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Coping with Trauma-Related Dissociation: Skills Training for Patients and Therapists

4.30  ·  Rating details ·  330 ratings  ·  24 reviews
This training manual for patients who have a trauma-related dissociative disorder includes short educational pieces, homework sheets, and exercises that address ways in which dissociation interferes with essential emotional and life skills, and support inner communication and collaboration with dissociative parts of the personality. Topics include understanding dissociatio ...more
Paperback, 496 pages
Published March 28th 2011 by W. W. Norton Company (first published March 14th 2011)
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 ·  330 ratings  ·  24 reviews

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Aug 30, 2018 rated it really liked it
Shelves: non-fiction
This is like a textbook with an absolute ton of information. It was interesting reading about what people with a dissociative disorder experience. I was only familiar with a small number of the struggles involved.
I feel like I will never be through reading this book. I always return to it for grounding and direction. It has both basic and deeper, more insightful information about the experience of dissociation, IMO. Valuable companion on this journey.
Initially NO
Jan 28, 2014 rated it did not like it
Shelves: crisis-healing
After almost getting back into this book, after leaving it because it annoy me, I only read until p 142. I had kept wondering why it wasn't something I wanted to read, until I got to this page and the line, 'psychiatric medications often help your brain function more effectively.' What utter hogwash. Not validating at all to psychiatric survivors and therefore unhelpful to those who find reality already traumatising. I really do see why I should bother reading any more unless someone thinks ther ...more
Jan 04, 2012 rated it it was amazing
Coping with Trauma-Related Dissociation is the first skills manual specifically for individuals with complex dissociative disorders. It covers a wide variety of topics, including acknowleding your dissocation and dissociative parts, creating an inner sense of safety, coping with various emotions (such as anger and shame) and dealing with relationships. The book is ideally used in group therapy, but I used it on my own. Its practical advice and homework are very useful. This is a much needed book ...more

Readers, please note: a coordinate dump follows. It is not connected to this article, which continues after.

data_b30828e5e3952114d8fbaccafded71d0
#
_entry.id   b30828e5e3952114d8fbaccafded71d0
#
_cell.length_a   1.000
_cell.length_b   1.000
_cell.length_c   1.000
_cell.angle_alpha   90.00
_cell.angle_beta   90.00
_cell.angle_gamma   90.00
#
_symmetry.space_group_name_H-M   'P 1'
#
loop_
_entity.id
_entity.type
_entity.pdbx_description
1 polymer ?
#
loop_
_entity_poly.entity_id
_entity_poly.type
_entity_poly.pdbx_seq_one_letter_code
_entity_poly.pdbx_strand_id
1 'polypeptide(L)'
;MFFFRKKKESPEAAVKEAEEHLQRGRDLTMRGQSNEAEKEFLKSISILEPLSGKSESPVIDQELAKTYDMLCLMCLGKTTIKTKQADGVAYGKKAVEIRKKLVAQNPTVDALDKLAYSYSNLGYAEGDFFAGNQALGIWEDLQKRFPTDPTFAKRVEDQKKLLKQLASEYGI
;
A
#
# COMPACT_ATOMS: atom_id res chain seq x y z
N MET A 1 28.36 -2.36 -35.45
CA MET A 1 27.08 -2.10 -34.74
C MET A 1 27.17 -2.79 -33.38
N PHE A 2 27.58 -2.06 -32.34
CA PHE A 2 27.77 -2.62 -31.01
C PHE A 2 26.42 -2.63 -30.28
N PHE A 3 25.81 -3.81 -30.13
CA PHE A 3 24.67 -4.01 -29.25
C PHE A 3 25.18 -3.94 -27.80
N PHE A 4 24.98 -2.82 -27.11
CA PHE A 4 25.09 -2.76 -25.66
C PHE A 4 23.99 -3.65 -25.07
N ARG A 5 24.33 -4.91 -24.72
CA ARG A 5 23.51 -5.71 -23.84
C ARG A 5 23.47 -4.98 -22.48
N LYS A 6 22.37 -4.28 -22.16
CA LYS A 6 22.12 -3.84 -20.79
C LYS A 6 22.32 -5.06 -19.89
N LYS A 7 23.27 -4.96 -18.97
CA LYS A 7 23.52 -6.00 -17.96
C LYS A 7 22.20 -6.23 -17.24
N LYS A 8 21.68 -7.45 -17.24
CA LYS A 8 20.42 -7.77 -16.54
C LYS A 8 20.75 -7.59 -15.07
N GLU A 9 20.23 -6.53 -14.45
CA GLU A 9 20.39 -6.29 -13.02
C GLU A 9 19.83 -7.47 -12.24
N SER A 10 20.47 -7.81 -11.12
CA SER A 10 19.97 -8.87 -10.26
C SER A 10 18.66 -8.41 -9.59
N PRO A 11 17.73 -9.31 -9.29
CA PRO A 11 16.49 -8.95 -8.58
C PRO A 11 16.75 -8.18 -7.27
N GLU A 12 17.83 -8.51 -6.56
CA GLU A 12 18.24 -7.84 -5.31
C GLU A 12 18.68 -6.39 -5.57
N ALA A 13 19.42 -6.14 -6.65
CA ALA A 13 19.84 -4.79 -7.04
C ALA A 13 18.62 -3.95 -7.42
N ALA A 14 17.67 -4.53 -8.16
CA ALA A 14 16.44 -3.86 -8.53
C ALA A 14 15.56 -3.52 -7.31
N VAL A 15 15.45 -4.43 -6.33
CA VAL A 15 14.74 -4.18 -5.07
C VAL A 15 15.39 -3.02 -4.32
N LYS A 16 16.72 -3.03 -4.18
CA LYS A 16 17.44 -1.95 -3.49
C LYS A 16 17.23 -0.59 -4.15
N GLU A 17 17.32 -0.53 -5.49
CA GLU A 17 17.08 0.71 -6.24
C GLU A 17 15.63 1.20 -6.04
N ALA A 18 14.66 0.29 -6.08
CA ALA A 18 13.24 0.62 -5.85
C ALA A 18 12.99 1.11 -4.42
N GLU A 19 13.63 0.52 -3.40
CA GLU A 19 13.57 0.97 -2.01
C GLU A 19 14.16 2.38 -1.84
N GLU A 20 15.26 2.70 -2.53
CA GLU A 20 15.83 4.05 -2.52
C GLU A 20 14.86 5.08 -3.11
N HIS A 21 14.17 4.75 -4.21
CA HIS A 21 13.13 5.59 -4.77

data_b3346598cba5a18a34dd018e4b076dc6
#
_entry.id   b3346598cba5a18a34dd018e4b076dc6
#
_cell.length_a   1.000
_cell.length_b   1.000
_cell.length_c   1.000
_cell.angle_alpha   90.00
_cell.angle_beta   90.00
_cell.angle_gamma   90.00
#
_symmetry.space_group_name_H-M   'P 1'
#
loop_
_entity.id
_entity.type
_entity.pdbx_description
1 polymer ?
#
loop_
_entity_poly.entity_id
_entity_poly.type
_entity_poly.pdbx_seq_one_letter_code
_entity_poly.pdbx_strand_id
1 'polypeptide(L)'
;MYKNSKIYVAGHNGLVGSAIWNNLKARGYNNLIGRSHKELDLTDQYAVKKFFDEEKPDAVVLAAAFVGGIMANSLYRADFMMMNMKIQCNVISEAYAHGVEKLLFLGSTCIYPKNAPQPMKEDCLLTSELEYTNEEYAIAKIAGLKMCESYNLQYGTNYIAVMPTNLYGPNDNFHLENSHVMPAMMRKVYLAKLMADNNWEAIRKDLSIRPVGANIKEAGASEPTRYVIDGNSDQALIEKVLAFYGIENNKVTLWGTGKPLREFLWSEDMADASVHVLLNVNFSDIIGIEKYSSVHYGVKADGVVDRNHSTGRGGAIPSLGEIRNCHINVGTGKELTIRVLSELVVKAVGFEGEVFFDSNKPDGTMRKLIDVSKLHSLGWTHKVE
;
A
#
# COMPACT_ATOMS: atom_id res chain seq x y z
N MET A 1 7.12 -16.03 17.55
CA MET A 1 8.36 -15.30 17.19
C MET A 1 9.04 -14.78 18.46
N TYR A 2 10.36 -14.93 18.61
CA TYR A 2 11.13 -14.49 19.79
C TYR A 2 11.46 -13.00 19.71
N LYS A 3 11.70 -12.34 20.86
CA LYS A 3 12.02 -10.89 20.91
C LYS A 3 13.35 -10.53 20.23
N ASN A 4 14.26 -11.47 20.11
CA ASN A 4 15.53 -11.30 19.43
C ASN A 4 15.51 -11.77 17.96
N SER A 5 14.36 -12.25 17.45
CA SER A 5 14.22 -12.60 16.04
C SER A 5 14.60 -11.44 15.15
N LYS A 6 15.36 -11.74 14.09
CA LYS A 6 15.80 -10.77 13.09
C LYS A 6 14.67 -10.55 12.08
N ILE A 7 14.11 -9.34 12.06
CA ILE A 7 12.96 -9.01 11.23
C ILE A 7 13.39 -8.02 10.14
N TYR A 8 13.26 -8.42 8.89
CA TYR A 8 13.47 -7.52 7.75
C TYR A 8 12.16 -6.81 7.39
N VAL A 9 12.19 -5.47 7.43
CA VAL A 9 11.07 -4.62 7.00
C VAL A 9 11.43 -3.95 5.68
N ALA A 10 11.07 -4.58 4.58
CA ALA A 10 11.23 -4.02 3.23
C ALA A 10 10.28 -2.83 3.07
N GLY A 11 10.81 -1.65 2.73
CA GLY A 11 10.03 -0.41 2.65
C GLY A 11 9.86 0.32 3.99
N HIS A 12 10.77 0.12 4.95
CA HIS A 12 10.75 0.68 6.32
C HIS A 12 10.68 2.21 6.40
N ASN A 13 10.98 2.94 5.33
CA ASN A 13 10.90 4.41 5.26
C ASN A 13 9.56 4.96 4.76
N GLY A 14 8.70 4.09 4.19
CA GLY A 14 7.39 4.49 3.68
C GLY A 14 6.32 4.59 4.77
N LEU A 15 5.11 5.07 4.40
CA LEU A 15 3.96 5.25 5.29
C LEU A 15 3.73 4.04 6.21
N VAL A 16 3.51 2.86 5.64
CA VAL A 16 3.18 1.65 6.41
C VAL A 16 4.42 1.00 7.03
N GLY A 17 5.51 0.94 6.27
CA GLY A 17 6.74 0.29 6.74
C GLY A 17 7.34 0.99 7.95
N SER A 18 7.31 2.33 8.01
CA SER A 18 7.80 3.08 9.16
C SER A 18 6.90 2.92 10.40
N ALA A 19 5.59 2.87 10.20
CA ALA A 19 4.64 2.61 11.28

Aug 17, 2013 rated it liked it
Pretty basic guide for dissociation but good for those in therapy who are just learning this material the first time. Can't help but feel that if you are having these symptoms and your current therapist doesn't already know this information you should probably find someone more experienced as this seems common stuff to me.
Andrea Stoeckel
Apr 30, 2019 rated it it was amazing
This is one very big textbook for therapists treating trauma related psychological disorders: from occasional flashbacks to true dissociative disorders. The difference being that both patient and therapist are addressed and given examples and teachings to help strong boundaries (re)develop.

It’s taken me months to read this book. Each chapter challenges even the most intelligent person to learn and incorporate skills for both life skills and emotional tools to stay present and healthy. I like tha
Sep 25, 2014 rated it liked it
Generally useful as a guide for therapists and clients - especially for survivors who are new to their diagnosis. It provides a decent foundation explanation, and with the right therapist could be useful. However I found the book patronising and blinkered in parts, and seemed to have a single ideal. If this book was the only experience that a therapist had with complex Dissociative survivors then I think it would end up being irritating and unhelpful. As a help tool though alongside an experienc ...more
Aug 03, 2016 rated it it was amazing
Shelves: psychology
The only self-help book that has every really helped me. I recommend this for anyone suffering from dissociative identity disorder, or working through dissociated experiences from their past. It offers real tools for developing dialogue between parts and cultivating mindfulness in order to manage anxiety before dissociation occurs.
Angela Wade
Take your time going through - a little bit here, a little bit there. It will make a world of difference.
Oct 03, 2017 rated it it was ok
Shelves: trauma, psychology
This book is a manual for clinicians working extensively with this population. It contains lots of handouts and explicit lessons on coping with symptoms of dissociation. However, I suspect this book has limited usefulness because most patients are not likely to do many of these types of deep homework assignments and so the practical application is small.

That said, if you want to learn about dissociation and/or treat this population, it's probably a good book to read so you are familiar with the
Jan 14, 2012 rated it liked it
Shelves: self-help, psychology
Good basic guide for clients and therapists who need a very practical guide in helping themselves through trauma-related dissociation.
Apr 04, 2018 rated it really liked it